Recommended Read: Sweetness at the Bottom of the Pie

Book Review 1 Book Review 1

Flavia de Luce is the youngest daughter of three, her passion is poison and at eleven years old she knows more about chemistry than most university students ever will. 

Growing up in a decaying mansion, with a distant father, a sister who won't take her eyes off a mirror and another who won't take her eyes off a book, a gardner of questionable sanity and an equally questionable cook, life at Buckshaw was not the quintessential childhood of a girl in the mid-twentieth century. 

When unusual events occur at Buckshaw, starting with an argument in her father's study in the middle of the night, to a man found dead in their cucumber patch, Flavia acts as a sleuth, working underneath the nose of Inspector Hewitt and his gang, to solve this seemingly random series of events.


I think what I liked most about this book was Flavia's wit, it was often unintentional humour -- more how she saw the world and her impressions of other people.

"Mrs. Mullet, who was short and gray and round as a millstone and who, I'm quite sure, thought of herself as a character in a poem by A.A. Milne, was in the kitchen formulating one of her pus-like custard pies."

"'I've brought you some nice seed biscuits,' she said. 'Seed biscuits and tea and a nice glass of milk for Miss Flavia.' Seed biscuits and milk! I hated Mrs. Mullet's seed biscuits the way Saint Paul hated sin. Perhaps even more so. I wanted to clamber up onto the table, and with a sausage on the end of my fork as my sceptre, shout in my best Laurence Olivier voice, 'Will no one rid us of this turbulent pastry cook?'"

*written in her notebook
"Friday, 2nd of June 1950, 9:42 A.M. Subject's appearance normal but grumpy.
(Isn't she always?) Onset may vary from 12 to 72 hours.
I could wait."

While keeping you enticed by the narrator's obvious good wit and humour, the quality and attention to detail that the author put in the story, often adding a necessary history lesson, really helps you imagine the world in which Flavia lived. 

"The Pit Shed was the outbuilding farthest from the library's main building. Tottering precipitously on the river's bank, it was a conglomeration of weathered boards and rusty corrugated tin, all overgrown with moss and climbing vines. In the heyday of the motor showroom, it had been the garage, where autos had their oil and tires changed, their axles lubricated, and other intimate underside adjustments seen to. Since then, neglect and erosion had reduced the place to something resembling a hermit's hovel in the woods."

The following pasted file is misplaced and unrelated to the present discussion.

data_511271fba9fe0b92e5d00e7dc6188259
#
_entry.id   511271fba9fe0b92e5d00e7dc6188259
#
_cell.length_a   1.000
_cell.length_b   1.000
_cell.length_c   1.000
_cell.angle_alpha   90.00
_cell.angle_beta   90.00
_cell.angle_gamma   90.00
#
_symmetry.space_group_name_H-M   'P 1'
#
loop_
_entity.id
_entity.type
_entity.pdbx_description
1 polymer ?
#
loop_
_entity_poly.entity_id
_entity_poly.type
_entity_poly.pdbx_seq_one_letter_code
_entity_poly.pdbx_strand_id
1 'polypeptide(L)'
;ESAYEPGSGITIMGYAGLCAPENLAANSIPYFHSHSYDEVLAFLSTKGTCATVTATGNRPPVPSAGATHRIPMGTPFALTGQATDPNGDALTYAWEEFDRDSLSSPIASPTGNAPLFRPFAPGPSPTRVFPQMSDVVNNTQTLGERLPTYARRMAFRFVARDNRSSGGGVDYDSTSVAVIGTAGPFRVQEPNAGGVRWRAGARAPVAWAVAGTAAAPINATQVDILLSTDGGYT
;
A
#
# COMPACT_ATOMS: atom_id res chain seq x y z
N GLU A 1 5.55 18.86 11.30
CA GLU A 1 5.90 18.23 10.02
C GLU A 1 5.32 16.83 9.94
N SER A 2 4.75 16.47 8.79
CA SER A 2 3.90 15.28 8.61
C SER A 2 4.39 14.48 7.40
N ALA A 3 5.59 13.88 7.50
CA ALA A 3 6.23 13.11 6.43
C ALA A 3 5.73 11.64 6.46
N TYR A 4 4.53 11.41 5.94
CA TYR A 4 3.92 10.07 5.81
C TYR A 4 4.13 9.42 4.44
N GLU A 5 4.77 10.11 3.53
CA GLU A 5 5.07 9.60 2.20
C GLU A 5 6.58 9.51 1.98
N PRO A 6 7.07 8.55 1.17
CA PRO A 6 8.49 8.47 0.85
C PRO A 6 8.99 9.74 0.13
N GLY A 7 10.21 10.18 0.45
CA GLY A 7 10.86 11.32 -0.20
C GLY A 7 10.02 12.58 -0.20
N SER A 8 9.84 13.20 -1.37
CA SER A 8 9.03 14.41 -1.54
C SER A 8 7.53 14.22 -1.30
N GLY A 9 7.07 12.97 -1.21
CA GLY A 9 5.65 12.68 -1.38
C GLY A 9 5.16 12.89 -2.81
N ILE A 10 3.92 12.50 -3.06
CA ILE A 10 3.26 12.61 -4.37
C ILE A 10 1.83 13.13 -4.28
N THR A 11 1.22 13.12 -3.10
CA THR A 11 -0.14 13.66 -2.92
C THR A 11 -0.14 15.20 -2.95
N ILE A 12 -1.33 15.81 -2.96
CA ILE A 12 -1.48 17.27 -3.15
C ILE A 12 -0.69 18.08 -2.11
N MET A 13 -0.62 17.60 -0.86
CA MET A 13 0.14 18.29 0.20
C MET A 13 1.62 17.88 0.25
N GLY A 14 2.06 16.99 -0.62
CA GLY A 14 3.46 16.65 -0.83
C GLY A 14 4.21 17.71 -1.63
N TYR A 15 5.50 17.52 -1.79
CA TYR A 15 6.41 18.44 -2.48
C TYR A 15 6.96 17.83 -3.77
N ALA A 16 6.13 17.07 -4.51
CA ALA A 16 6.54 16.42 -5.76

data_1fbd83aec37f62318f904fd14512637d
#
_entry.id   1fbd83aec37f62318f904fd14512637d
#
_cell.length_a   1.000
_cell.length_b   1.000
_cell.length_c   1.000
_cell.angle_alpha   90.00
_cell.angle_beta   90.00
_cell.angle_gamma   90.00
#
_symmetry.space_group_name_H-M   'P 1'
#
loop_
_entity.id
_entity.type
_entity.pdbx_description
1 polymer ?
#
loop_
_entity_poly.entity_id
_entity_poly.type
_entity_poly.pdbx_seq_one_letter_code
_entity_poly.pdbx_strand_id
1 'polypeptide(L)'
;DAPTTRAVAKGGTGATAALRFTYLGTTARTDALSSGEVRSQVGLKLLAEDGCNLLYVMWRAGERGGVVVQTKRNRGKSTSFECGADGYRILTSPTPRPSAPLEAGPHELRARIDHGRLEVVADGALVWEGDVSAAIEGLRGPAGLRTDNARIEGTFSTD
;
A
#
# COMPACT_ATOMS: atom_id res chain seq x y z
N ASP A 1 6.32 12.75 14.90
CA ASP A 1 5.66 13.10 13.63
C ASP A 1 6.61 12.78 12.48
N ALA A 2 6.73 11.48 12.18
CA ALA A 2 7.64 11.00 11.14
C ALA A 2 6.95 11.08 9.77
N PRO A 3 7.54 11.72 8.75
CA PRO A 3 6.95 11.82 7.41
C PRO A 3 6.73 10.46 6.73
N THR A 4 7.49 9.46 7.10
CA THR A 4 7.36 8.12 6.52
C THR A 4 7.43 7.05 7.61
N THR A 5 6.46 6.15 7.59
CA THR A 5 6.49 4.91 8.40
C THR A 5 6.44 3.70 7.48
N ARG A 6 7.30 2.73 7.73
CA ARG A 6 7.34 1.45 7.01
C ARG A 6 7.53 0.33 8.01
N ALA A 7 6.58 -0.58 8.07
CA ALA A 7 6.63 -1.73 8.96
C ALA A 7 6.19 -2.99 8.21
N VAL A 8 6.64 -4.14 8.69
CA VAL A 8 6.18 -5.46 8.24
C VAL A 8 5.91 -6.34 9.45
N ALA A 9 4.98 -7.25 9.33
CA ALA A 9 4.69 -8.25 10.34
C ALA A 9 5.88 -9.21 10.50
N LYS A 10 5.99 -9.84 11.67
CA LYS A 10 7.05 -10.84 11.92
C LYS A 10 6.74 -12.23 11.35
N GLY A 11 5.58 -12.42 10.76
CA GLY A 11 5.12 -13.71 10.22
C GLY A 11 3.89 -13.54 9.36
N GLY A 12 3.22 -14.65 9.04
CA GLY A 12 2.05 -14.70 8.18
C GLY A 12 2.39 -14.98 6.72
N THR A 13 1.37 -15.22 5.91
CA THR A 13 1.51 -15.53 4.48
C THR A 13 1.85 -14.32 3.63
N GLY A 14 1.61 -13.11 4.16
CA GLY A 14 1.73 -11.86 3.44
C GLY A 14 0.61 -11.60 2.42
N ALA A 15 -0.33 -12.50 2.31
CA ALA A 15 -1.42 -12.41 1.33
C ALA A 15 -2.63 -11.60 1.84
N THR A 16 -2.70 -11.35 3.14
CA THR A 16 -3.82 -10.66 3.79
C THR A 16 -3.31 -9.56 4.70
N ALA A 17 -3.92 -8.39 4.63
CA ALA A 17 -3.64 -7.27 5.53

Something that I found quite interesting was the relationship and interactions between each family member. Flavia’s father was quite distant and didn’t put a whole lot of interest in his children, but was seen as a dark figure of strength and fearlessness, after his time in the war and his wife’s death, always there but not always present. 
Ophelia and Daphne, Flavia’s sisters, seemed so much older and foreign to Flavia’s 11 year-old mind.
Harriet, their deceased mother whom died when Flavia was quite young, was always addressed as Harriet, never mother. 
Dogger, the valet turned butler turned chauffeur turned gardner, was a grandfather-like figure to the girls and was quite close to Flavia.

"A dark shape moving in front of the Vauxhall's headlamps caught my attention as, for a moment, it cast Dogger and me into the shadows. A familiar figure, silhouetted in black and white, stood out like a paper cutout against the glare: Father. He began shambling slowly, almost shyly, towards me. But when he noticed Dogger at my side, he stopped and, as if he had just thought of something vitally important, turned aside to have a few quiet words with Inspector Hewitt."

"...there is something lacking in the de Luces: some chemical bond, or lack of it, that ties their tongues whenever they are threatened by affection. It is as unlikely that one de Luce would ever tell another that she loved her as it is that one peak in the Himalayas would bend over and whisper sweet nothings to an adjacent crag."

“Now you’ve done it, Flave, I thought, you might never see your family again. As an attractive as this idea seemed at first, I realized quickly that I would miss Father -- at least a little. Ophelia and Daphne I would soon learn to live without.”

Her naivety in some matters of the world was in stark contrast to the wealth of knowledge that she had concerning her passion; chemistry.

"Once I had taught myself to make sense of the chemical equations…the universe was laid open before me: It was like having stumbled upon a recipe book that had once belonged to the witch in the wood…As time went on, my notebooks grew fatter. My work was becoming ever more sophisticated as the mysteries if Organic Chemistry revealed themselves to me…My particular passion was poison."

All in all, it is an eloquently written web of mystery, innocence, discovery and gumption. You will fall in love with Flavia and all the characters that make up her world.